MEXICO ON THE INSIDE

It would unwise for anyone to defame or dismiss the so-called Tex-Mex style of cooking in front of its millions of advocates, defenders, practitioners and passionate fans. Even the snobbiest culinary scholars should see in its intense gravies and undeniable multi-cultural goodness the same things that happen when French and German foods get together along shifting borders, or when Chinese meets Indian and Thai.

Fusions, we might all agree, happen first and foremost with geographic proximity. And they are enriched, year after year, by the mixing and mingling that comes with immigration. Think of the specific dishes within Indian cuisine that are mostly popular among non-Indians in Great Britain, or of the Turkish dishes that have evolved over decades among Turkish workers living in Germany. Fusion is not simply something we can do – it’s something we usually can’t stop.

Still, we have been fascinated in recent years by what most often is called “interior Mexican cuisine.” Though the words occasionally refer to cuisine away from the coasts – Pacific, Caribbean or Gulf of Mexico – they usually mean cuisine away from the border shared so profoundly with the United States. At least in the popular oversimplification, Tex-Mex is the food of that border (especially the part touching Texas), while interior Mexican food is everything that’s everywhere else.

Beginning Wednesday January 17, our Culinary Adventure Cooking School will explore this very different cooking style through a series of monthly classes taught by veteran restaurateur and sommelier Donn Wagner. Now a resident of Fredericksburg, Wagner has served as a chef and even owned restaurants elsewhere specializing in interior Mexican cuisine, especially the mole-rich styles found in the long-remote region Oaxaca.

While recognizing the remoteness of this beloved region, Wagner also maintains the belief that Oaxacan flavors created by grinding a variety of chile peppers into a sauce known as a mole have influenced most other regions in Mexico. No, mole doesn’t always have chocolate in it, as many insist, though chocolate did originate in Mexico among the Aztecs, along with oh-so-convenient cinnamon and vanilla.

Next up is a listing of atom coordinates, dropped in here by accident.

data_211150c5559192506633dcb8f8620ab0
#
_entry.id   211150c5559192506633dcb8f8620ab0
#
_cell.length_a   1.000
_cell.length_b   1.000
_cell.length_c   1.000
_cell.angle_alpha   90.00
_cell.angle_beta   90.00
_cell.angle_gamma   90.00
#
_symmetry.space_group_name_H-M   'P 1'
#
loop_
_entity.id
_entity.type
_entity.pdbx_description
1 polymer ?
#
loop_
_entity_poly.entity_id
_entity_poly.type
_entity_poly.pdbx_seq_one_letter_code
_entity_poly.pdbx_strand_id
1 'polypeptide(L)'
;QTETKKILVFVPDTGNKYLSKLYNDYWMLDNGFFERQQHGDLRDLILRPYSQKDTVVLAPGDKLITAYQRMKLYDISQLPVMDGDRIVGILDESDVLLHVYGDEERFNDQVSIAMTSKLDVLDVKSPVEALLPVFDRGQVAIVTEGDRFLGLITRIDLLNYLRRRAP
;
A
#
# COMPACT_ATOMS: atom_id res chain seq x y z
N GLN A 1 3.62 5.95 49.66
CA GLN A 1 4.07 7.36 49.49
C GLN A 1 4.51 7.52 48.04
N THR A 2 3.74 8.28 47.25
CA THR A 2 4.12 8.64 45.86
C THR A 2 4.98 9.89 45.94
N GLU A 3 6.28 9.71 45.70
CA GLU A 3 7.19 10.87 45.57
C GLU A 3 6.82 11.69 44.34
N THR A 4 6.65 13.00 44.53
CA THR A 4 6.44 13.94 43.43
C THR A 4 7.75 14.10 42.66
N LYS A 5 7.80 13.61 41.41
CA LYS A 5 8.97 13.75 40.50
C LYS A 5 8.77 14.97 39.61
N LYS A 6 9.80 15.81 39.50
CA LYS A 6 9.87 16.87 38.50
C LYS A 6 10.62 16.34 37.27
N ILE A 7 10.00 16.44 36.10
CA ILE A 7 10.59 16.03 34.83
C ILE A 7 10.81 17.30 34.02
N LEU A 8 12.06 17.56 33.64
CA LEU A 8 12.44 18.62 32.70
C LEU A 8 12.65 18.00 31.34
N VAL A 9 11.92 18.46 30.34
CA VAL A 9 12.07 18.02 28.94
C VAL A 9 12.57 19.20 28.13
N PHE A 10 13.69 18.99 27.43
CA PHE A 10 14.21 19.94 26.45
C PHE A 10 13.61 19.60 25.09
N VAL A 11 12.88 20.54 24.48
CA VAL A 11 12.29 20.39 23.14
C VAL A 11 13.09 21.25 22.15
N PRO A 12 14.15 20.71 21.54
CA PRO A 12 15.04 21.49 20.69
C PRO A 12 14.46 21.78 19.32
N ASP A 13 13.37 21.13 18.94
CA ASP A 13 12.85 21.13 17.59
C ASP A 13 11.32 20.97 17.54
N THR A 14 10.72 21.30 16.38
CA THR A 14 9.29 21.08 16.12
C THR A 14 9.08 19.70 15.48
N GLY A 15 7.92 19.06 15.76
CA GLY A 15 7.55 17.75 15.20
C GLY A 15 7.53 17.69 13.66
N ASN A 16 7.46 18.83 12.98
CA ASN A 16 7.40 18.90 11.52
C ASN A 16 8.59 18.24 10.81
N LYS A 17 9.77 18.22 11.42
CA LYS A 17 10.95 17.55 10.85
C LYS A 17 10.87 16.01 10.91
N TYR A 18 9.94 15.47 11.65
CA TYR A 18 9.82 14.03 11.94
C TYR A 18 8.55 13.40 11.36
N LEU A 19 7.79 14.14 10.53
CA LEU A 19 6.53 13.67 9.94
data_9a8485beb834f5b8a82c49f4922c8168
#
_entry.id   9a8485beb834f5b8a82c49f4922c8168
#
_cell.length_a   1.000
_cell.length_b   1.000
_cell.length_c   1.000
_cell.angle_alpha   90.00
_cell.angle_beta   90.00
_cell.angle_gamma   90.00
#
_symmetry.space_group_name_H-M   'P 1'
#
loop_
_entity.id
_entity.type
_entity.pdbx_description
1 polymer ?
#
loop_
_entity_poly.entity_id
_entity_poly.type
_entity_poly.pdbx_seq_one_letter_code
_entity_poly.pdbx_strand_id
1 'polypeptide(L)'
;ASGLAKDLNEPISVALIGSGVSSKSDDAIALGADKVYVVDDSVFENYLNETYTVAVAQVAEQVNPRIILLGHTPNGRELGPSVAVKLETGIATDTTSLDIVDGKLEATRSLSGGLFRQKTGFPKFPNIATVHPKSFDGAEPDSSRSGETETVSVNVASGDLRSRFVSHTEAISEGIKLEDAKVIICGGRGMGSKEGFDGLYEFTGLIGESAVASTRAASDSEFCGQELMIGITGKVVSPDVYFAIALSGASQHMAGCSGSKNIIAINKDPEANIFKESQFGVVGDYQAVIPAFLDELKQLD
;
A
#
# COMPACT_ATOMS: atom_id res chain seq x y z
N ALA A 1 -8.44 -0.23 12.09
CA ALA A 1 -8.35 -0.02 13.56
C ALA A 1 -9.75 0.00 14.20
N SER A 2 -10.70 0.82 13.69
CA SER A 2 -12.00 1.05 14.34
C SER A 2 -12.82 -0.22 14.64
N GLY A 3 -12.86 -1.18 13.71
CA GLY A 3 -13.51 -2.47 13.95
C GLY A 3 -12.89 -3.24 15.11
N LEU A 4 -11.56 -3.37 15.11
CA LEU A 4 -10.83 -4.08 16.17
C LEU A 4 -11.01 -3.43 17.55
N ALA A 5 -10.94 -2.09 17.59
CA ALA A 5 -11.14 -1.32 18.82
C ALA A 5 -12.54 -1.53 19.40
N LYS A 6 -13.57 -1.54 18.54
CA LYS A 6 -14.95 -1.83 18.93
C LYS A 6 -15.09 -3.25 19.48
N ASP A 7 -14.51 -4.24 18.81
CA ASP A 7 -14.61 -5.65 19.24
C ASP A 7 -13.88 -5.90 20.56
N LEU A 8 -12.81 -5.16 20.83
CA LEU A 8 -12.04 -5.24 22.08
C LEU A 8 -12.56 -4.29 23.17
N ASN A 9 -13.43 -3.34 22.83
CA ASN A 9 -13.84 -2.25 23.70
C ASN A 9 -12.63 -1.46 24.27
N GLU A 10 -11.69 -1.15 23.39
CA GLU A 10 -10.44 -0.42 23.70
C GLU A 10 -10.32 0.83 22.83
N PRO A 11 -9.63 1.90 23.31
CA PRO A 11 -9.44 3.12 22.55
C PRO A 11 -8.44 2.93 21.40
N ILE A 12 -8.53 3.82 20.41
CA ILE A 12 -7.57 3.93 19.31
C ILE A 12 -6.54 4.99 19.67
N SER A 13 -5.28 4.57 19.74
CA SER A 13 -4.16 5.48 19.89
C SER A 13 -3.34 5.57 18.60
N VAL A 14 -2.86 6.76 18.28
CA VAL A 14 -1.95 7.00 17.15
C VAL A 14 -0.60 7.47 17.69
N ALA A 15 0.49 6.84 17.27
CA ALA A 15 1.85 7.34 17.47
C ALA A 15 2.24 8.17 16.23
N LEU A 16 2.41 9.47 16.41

For the first class, Wagner focuses his years of travel and researching on producing a four-

course menu he calls Mexico’s Central Valley. An antojito kicks off the evening with a tostada with pan-seared chile morita shrimp, followed by classic tortilla soup. The main course is chicken breast given dramatic life by a mole of chile amarillo. Dessert is a sour cream cake with cajeta and almonds. Red and white wine will be served.

After Wednesday’s debut, these Donn’s Dinners switch to Friday evenings: Oaxaca City feasturing mole chile poblano on Feb. 23, La Cuidad Norte featuring mole verde on March 16, Veracruz featuring Veracruzana-style fish on April 27, Tuxtepec/Puebla Veracruz Style featuring mole manchamantles on May 25, and 

La Familia featuriong mole coloradito on June 22. All bookings can be made following the links to Cooking School on www.jelly.com.    

PECHUGA DE POLLO CON MOLE AMARILLO

Here is a terrific chicken recipe from the first class Donn Wagner is teaching at the Culinary Adventure Cooking School, Wednesday evening January 17. It will be the first of at least six classes devoted to foods of the Mexican interior.

4 each 4/6 ounce chicken breast (ribs removed)

6 chile gaujillos (1 ounce)

2 chile ancho

5 chile costeno amarillos (less than an ounce)

3 cloves garlic

3 allspice

3 black peppercorns

1 teaspoons Mexican oregano

1 pound Roma tomatoes

5 large tomatillos, husks removed

1 white onion, cut into chunks

¼ cup masa harina

2 or 3 leaves hierba santa ( dash of anise will substitute )

4 cups chicken stock

In a 4 quart stock pot add 2-3 cups of chicken stock and chicken breasts. Poach for 15-20 minutes or until done. Internal temperature 160 degrees. Remove breasts, cover and set aside. Reserve all chicken stock. In the saute pan toast the cloves ,allspice, peppercorns and oregano until they give off a nice scent. Remove a place in the blender.

In two cups of boiling water add tomatillos and roma tomatoes. Cook until the tomatillos change color to a light green and the skins on the romas can be removed. Remove the skins and discard from the red romas. Add to the blender with garlic and onion and the spices. Add one cup of hot chicken stock and puree until smooth. Pass through a food mill or chinois to remove a seeds or skin.

Place all chiles in 2 cups of boiling water and allow to get very soft. Add chiles to blender and 1 cup of the chicken stock and puree until smooth. Pass through a food mill or chinois to remove any skin and seeds left over. Combine with the tomatillos tomato puree. In the heavy stock pot heat lard or sunflower oil until smoking hot. Add the blended mixture to the pot and cook over medium heat for 10-15 minutes. The mixture may be thick so you can add hot chicken stock. The result should be a mixture that coats the back of a spoon.

Warm serving plates and chicken breast. Slice breast cross ways to serve 4 ounces per serving. Place on plate and spoon Mole Amarillo the top. The serving can be sided with rice and garnish such as Pico de Gallo.


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